If you are an adult and you have ever ridden a heavy bike you know how horrible it can be. A heavy bike makes everything more difficult – whether that is pedalling up a steep hill or carrying it up flights of stairs to get it into your top floor flat. Heavy is not good. Heavy, wet and muddy is even worse.
Can you imagine that you are a small child again and that your mum or dad has just given you a brand new bike that looks like the Forth Bridge and weighs approximately the same! As you pick it up off the floor you wonder how you are ever going to balance on it, never mind emulate your hero Evel Knievel. You manage to get on board and start to try and pedal… it won’t move, so you point it down a hill and away you go. The problem is that the bike is so heavy you are now having difficulty stopping the damn thing! So you decide to turn. But the problem is that the steering is so heavy and sluggish that it’s proving to be difficult too. You say to yourself, “this must be what it’s like to captain one of those massive container ships, the ones that need two miles to make a simple turn”. You eventually come to a half hearted stop only to realise that your mum and dad are shouting at you from the top of the hill telling you that you’ve gone the wrong way!
OK, that might all seem a little far fetched, but it’s not that far from reality, especially from my childhood. Back then bikes were built to last. The problem was that most of them were so heavy that they never left the garage (or the ground!). Joking aside, weight plays a huge factor when it comes to enjoying time on your bike, whatever your age. A heavy bike is not much fun for an adult, but for a child? It is widely quoted that for every extra 1kg of weight on a child’s bike it is equivalent to 10kg on an adults bike… that’s ten bags of sugar!
Heavy means no fun
Often when you watch a young child first learning on a balance or pedal bike they are not that proficient at turning. They tend to go in a straight line, then stop and then pick the front end of the bike up, bouncing it around in an arc and turn it that way. If you have a light bike this is easy. With a heavy bike kids get into all sorts of trouble, teetering and tottering until they fall over, usually with the bike on top of them. It’s not a pretty sight. Also if the bike does fall on top of them we’ve seen children almost get trapped, pinned down by a hunk of metal. Again, with a light bike the child can either pick it up and move it, or kick it out of the way, ready to hop back on and give it another go. With a lighter bike your child will want to ride for longer.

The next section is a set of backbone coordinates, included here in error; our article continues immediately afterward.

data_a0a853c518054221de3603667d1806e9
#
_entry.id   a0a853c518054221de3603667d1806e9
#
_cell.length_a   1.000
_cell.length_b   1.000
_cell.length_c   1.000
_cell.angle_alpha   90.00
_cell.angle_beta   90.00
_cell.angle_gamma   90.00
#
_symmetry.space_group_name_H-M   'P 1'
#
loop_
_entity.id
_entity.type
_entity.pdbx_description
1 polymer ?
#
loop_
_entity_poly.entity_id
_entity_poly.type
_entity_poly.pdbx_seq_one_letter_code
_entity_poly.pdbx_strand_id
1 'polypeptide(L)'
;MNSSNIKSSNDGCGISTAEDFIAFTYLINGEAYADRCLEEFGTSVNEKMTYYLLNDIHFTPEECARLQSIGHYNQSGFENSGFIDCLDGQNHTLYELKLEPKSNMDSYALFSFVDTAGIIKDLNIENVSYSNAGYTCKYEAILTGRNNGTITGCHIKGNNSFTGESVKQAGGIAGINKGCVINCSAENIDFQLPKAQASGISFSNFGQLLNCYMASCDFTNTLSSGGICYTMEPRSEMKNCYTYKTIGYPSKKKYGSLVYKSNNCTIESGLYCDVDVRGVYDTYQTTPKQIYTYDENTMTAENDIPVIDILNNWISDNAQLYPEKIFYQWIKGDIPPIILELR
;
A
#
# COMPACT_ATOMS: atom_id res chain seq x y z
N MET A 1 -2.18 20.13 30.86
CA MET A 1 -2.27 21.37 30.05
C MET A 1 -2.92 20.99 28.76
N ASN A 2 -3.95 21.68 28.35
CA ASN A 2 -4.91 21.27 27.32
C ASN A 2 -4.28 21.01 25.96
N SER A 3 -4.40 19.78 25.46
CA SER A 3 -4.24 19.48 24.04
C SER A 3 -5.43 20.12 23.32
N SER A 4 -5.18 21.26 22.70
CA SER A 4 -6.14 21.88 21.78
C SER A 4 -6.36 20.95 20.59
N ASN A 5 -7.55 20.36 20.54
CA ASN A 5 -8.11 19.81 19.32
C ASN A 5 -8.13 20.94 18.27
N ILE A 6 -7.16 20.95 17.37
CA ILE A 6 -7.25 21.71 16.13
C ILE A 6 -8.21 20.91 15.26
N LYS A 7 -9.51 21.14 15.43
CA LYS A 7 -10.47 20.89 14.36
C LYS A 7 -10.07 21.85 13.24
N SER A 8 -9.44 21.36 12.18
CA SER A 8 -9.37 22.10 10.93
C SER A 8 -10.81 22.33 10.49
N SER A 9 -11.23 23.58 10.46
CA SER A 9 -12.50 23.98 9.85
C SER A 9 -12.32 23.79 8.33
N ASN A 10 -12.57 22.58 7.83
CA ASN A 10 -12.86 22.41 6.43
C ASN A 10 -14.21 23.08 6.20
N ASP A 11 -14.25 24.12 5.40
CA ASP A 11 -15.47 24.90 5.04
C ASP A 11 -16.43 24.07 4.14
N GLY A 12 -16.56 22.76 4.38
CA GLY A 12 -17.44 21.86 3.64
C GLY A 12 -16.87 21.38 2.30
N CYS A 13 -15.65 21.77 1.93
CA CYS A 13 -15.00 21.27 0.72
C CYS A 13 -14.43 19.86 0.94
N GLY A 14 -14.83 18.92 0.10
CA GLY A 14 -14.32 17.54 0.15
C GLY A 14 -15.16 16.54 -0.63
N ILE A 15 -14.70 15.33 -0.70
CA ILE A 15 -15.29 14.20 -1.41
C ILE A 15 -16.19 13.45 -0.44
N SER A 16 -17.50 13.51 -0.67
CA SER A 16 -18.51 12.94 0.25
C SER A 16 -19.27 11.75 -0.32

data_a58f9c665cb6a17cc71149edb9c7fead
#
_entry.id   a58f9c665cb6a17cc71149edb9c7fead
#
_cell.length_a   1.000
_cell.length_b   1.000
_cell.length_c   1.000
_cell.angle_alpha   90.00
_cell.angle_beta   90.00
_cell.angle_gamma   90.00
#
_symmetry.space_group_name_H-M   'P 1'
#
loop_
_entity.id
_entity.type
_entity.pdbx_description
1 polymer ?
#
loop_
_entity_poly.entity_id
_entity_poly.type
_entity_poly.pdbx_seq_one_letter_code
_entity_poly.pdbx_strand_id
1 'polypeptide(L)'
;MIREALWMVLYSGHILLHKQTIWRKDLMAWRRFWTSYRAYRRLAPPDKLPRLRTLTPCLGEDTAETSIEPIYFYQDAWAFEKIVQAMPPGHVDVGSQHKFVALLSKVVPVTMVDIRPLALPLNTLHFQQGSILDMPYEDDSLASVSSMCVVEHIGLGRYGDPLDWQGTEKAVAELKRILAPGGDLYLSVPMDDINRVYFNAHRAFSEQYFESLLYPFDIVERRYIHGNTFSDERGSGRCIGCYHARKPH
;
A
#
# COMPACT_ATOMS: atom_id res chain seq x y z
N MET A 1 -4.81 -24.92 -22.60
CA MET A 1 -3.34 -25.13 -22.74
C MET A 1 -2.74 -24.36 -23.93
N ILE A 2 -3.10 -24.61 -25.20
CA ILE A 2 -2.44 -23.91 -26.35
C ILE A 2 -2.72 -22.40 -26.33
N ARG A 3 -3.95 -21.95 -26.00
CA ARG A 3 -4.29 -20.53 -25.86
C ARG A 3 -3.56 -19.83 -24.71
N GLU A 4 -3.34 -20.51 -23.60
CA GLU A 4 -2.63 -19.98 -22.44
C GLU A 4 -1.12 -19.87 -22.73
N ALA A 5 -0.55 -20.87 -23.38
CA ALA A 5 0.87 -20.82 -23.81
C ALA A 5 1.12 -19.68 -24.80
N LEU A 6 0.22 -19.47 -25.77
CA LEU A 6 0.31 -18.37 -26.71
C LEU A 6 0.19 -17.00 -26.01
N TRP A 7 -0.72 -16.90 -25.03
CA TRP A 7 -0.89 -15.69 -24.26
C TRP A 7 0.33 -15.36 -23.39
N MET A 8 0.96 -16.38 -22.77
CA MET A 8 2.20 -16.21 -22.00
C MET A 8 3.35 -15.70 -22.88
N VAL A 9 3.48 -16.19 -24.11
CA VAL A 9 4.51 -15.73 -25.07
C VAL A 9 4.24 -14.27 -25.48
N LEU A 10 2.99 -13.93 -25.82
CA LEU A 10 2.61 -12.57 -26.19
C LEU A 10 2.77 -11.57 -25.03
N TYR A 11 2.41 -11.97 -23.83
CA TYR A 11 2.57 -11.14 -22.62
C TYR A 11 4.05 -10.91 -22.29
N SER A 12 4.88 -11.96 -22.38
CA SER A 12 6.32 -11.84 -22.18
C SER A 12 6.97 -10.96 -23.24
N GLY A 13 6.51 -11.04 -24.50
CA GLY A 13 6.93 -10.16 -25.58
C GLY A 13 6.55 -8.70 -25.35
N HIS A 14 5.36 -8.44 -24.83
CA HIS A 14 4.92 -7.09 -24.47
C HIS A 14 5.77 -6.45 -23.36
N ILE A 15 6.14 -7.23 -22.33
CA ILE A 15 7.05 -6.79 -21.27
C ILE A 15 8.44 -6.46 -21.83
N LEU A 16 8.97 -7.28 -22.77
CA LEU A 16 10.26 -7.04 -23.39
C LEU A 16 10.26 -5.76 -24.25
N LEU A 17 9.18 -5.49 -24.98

Heavy means it’s all wrong
A heavy bike doesn’t pedal well, it doesn’t handle very well and unless it has amazing brakes it doesn’t stop very well either. If we want to get more people, and especially children, cycling then we have to make it enjoyable. As with any sport or pastime, if you have the right gear it makes everything so much better. And light is better.
Heavy means a metal lump
Children are lucky these days, because there are beautiful and light weight bikes out there for them to ride, like our PINTO (5.7kg) and SKØG (6.1kg). Having said that there are also plenty of horribly heavy lumps of steel painted in bright colours that pass off as kid’s bikes. These are often weighed down by clumpy components and useless accessories like baskets. But it’s not that easy to make light weight kid’s bikes, they are not just shrunken down adult’s bikes. Sure the components are smaller, but an adult’s V-brake weighs the same as a kid’s one, the same with the bottom bracket (the bit that the cranks spin on that goes through the frame). So to keep it light you have to look very careful at every part on a kid’s bike. There’s a lot of technology that has to be squeezed into a small space.
Heart and soul
The heart and soul of any bike is its frame. Traditionally these have been made from steel. Steel is a great material that’s relatively easy to work with, has a bit of give and life to it and you can re-weld it if it breaks. You can make very nice steel frames that are light in weight, but they are expensive. What tends to happen is that bike manufacturers use cheaper steel, and therein lies the problem… they are heavy.
And then along came aluminium. The wonder material. Light weight, strong and can be welded or shaped (our hydro formed top tube is a thing of beauty). OK it is a little bit more difficult to work with and more expensive, but highly skilled workers know how to deal with it. There is of course carbon, but in reality it is expensive and unnecessary when it comes to kid’s bikes.
If your frame is heavy at the start you might as well forget it if you want a light bike, you will forever be chasing kilograms rather than grams. So the heart of our bike, the frame, is aluminium throughout, but we also go one step further and use an aluminium fork and steerer. This is perfect for young children, light in weight and plenty strong enough for them.
Professional cyclists (and wannabe ones too) may sweat endlessly in their pursuit of saving minute amounts of weight from their bikes, a few grams here, a few grams there. In truth for the average cyclist it won’t make any difference at all (even though it is a fun process), but if you can save weight on a kid’s bike any reduction is magnified because the bike is a much bigger proportion of their own weight.
The philosophy of marginal gains (made famous by Dave Brailsford when he was at British Cycling) is all about small incremental improvements adding up to a significant improvement when they are all added together. And this is what we have done with the rest of our bike parts. We’ve selected the best we can for lightness and strength.
To put it simply, when it comes to kid’s bikes, a light bike is a good bike. And a good bike means a happy kid… and a happy kid means a happy parent!